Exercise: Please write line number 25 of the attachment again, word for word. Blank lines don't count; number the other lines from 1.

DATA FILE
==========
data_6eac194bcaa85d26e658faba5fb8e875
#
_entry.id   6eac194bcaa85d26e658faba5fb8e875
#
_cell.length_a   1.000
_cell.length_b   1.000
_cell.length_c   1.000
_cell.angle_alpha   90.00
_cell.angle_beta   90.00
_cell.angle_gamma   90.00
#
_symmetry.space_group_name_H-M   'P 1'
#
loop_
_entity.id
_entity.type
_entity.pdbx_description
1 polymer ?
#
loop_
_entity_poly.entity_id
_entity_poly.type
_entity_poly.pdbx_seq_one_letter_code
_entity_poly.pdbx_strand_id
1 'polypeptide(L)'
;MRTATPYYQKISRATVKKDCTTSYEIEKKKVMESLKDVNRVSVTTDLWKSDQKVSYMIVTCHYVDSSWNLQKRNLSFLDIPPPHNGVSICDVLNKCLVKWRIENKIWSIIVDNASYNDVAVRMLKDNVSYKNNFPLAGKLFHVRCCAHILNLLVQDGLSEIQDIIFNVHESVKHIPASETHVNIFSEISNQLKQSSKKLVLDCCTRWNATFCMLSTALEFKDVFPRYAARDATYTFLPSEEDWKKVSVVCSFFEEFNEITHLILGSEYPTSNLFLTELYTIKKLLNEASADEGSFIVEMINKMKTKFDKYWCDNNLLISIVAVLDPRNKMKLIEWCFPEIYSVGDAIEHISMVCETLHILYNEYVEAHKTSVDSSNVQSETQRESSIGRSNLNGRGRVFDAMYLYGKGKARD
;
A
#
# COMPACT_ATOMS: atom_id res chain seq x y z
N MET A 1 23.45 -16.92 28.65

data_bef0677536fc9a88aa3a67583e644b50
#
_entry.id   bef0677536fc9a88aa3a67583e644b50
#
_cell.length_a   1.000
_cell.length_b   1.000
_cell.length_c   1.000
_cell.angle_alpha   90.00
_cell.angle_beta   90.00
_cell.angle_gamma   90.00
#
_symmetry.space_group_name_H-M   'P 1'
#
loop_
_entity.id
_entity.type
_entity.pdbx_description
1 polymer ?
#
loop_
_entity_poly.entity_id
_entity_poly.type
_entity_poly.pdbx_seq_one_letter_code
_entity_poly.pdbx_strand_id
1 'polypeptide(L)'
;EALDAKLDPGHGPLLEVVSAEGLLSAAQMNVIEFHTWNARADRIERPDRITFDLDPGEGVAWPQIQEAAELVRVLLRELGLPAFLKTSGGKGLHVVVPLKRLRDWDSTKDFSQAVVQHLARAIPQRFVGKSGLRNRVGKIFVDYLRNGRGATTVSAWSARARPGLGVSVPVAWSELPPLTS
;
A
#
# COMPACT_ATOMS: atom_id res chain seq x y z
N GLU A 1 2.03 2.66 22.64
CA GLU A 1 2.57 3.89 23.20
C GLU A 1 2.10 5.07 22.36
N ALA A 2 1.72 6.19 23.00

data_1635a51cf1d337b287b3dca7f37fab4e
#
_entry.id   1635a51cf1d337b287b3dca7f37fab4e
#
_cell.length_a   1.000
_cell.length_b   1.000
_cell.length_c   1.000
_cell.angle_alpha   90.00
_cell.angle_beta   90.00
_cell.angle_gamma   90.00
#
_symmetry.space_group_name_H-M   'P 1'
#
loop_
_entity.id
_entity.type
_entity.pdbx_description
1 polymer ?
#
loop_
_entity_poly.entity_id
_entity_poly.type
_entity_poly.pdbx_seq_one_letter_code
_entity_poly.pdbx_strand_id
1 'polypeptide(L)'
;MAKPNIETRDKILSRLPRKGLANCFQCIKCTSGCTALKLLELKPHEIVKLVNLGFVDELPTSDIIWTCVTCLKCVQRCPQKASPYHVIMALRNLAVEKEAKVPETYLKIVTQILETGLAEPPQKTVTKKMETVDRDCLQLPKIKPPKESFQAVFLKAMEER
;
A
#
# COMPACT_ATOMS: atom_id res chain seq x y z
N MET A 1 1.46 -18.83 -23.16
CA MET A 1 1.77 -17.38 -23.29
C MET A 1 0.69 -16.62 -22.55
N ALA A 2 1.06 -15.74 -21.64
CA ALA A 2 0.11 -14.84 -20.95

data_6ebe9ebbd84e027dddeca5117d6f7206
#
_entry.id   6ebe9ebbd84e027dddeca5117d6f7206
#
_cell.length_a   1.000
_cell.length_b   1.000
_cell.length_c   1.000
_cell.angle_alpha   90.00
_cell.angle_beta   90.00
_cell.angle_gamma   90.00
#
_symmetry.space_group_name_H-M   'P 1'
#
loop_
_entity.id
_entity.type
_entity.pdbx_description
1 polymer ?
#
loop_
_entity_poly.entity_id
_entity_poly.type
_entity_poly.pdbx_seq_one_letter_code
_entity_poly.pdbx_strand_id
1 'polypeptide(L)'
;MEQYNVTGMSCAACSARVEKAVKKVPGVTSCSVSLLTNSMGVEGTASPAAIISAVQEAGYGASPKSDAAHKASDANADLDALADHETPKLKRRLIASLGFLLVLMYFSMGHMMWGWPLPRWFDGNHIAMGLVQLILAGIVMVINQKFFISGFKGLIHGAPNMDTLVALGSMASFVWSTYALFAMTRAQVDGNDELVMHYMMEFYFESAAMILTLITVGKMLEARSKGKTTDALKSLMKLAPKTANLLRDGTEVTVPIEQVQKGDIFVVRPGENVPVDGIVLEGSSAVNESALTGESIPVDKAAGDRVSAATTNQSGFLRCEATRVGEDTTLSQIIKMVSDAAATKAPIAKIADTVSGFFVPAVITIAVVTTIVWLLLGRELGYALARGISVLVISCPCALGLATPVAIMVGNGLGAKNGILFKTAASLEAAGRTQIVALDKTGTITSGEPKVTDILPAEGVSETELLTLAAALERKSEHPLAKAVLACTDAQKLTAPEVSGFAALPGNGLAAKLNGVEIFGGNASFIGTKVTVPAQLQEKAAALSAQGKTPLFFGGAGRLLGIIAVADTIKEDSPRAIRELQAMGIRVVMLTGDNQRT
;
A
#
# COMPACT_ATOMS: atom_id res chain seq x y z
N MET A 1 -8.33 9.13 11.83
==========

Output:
1 'polypeptide(L)'